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Electropolishing for Deburring Metals

The electropolishing process is well-suited for deburring. During the process, the transfer of metal ions occurs most rapidly on corners or edges of metal parts. Current density or concentration of electrochemical power is greatest at high points, just as lightning is drawn to tall trees and buildings. This helps explain why plating builds metal faster on an edge or burr, while electropolishing (the “reverse” of plating) removes metal fastest at these points.

Differences in Deburring Methods

Properly controlled, the electropolishing process can remove burrs from incredibly complex or fragile parts that do not lend themselves to conventional tumbling or vibratory finishing techniques. The process is best suited for parts having fine blanking, milling, broaching, lapping or grinding burrs. Since electropolishing is non-mechanical, it is important to note that the hardness of a metal part has no bearing on the burr removal. The process works equally well on a fully annealed or hardened part. This is one reason why electropolishing is often specified as a final deburring and finishing process after all fabrication and heat treating processes.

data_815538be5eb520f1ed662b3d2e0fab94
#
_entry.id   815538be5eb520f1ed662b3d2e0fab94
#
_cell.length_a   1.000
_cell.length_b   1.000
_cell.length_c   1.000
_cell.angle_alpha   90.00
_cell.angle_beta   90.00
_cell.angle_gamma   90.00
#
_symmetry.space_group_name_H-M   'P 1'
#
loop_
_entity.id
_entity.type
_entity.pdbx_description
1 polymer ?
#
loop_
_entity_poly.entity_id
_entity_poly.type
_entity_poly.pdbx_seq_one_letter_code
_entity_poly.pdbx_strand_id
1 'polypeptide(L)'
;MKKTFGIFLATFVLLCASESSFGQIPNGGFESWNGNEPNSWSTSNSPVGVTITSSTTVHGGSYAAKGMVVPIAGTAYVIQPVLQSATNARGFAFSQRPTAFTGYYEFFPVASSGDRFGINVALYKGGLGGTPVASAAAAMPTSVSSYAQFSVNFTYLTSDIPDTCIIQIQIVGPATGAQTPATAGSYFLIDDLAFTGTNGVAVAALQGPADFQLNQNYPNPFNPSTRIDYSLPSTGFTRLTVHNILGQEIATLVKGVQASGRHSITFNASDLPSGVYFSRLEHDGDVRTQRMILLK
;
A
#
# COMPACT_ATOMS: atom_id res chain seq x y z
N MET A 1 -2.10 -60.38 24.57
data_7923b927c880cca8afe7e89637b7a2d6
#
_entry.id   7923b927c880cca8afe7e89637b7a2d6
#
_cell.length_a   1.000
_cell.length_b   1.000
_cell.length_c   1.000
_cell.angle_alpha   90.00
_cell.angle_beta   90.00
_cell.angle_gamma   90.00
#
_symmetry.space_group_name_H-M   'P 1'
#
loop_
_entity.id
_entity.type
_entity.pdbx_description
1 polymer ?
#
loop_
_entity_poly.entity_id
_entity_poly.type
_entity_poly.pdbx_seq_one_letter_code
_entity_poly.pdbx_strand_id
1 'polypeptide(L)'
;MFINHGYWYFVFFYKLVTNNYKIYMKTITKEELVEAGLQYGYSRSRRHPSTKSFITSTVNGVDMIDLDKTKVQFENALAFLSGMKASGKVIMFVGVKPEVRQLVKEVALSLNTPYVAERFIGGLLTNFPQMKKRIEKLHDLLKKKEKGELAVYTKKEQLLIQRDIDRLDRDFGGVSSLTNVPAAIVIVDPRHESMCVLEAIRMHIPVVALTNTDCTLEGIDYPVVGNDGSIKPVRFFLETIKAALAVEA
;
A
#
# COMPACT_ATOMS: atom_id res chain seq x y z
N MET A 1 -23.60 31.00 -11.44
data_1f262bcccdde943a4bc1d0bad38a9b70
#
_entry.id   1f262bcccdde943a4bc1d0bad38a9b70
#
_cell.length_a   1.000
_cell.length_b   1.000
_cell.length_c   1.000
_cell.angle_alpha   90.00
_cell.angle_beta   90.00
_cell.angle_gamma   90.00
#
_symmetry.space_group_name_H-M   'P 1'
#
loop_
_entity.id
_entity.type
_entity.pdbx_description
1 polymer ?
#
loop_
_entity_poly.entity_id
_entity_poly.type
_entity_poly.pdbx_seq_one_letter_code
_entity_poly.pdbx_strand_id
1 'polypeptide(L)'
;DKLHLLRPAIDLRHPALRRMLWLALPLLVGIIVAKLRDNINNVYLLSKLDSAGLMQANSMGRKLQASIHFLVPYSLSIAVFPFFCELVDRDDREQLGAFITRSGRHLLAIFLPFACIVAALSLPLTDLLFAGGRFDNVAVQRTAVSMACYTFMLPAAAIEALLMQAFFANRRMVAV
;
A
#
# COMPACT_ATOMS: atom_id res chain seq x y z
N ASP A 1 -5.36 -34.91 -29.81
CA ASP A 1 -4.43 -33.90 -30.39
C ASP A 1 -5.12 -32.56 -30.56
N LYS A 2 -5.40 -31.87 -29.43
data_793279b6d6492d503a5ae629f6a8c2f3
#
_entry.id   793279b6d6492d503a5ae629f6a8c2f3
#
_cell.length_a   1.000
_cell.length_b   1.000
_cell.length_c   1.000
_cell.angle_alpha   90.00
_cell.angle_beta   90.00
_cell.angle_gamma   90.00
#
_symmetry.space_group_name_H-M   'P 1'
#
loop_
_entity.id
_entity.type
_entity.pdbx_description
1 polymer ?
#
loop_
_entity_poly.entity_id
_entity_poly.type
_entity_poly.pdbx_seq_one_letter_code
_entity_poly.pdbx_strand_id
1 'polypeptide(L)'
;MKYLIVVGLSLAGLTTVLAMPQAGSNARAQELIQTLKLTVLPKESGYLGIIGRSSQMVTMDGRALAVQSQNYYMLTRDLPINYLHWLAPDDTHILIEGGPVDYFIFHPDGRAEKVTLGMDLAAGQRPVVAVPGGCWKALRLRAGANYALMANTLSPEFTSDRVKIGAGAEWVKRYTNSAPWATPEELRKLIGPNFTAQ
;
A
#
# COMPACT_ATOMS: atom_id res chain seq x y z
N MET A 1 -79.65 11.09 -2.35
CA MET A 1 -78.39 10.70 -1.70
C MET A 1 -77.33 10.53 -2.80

The fact that electropolishing is a non-distorting process is often overlooked. Many metal parts produced today have critical microfinishes or are made from lighter, more fragile materials. In those cases, mass finishing techniques such as tumbling or vibra-finishing create distortion or warping, and can nick or scratch fine finishes. Electropolished parts are never subjected to stress from polishing media, nor are they impinged or tumbled onto each other.